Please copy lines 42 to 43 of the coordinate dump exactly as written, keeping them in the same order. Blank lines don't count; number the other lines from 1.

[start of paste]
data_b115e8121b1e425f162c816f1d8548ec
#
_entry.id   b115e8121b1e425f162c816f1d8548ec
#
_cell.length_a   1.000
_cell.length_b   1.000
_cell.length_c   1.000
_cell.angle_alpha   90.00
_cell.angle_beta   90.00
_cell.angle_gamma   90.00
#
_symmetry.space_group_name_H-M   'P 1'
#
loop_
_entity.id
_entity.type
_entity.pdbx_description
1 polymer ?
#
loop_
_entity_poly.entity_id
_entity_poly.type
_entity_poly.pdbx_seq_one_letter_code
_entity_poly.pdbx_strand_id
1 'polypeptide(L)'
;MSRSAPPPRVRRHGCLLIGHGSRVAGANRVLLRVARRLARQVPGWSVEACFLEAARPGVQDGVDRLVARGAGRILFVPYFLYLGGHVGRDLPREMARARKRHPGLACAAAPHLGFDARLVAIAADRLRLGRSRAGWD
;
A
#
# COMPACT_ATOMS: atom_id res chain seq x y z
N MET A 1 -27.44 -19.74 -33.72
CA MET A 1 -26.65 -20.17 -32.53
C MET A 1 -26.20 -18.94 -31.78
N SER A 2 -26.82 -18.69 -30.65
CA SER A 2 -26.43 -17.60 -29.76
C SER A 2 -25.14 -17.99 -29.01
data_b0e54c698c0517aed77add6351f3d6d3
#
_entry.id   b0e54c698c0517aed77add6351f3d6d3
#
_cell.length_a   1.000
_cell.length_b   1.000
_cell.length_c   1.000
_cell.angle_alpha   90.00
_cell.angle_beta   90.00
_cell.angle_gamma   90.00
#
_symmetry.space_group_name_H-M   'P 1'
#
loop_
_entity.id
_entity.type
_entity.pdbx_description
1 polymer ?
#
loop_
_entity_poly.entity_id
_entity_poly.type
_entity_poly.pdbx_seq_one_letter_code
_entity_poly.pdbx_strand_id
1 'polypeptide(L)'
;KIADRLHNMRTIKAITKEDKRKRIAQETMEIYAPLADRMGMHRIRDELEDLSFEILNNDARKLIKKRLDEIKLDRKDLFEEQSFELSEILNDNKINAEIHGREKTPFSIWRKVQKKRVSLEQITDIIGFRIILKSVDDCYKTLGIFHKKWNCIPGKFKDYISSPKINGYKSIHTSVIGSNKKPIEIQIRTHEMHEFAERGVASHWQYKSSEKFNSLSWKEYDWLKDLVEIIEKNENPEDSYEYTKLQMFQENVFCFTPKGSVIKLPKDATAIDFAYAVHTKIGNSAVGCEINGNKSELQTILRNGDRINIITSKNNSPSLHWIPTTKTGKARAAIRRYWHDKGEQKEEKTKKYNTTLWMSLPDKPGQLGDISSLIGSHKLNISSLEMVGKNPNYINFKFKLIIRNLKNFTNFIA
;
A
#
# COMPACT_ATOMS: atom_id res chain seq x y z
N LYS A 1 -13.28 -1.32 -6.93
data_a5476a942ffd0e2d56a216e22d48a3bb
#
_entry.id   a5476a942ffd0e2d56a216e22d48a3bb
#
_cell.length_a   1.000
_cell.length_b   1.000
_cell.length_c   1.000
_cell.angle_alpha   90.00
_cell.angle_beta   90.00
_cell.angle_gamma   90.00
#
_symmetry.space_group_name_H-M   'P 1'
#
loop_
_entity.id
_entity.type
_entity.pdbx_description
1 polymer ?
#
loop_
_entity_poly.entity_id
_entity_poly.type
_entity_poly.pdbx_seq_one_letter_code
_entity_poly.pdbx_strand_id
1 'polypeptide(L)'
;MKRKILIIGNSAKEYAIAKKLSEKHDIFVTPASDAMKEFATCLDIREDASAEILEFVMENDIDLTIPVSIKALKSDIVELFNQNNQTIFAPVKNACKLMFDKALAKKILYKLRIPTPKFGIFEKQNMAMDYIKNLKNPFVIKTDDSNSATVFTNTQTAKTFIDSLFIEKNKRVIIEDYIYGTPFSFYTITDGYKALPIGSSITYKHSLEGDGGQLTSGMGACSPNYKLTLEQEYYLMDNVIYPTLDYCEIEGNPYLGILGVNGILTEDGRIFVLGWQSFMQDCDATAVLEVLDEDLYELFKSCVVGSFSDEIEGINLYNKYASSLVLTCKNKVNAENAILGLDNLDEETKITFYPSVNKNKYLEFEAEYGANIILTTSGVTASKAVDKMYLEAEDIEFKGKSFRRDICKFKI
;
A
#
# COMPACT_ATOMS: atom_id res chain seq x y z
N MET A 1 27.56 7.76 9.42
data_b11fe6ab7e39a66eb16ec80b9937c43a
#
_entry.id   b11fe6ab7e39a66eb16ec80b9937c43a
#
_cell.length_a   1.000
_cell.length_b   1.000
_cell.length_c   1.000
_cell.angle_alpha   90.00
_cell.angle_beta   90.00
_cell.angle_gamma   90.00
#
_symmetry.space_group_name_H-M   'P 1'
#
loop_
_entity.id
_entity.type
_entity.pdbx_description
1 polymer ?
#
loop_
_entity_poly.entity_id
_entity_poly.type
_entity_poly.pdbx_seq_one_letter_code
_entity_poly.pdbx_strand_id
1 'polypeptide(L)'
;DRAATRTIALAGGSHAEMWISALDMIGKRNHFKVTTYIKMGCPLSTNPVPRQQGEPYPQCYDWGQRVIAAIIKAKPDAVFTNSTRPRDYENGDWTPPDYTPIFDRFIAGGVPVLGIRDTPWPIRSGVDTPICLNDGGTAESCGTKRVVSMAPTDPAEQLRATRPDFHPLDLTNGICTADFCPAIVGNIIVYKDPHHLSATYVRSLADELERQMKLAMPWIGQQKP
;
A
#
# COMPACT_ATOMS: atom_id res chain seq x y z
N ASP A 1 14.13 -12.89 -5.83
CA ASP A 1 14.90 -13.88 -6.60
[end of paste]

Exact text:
_cell.length_b   1.000
_cell.length_c   1.000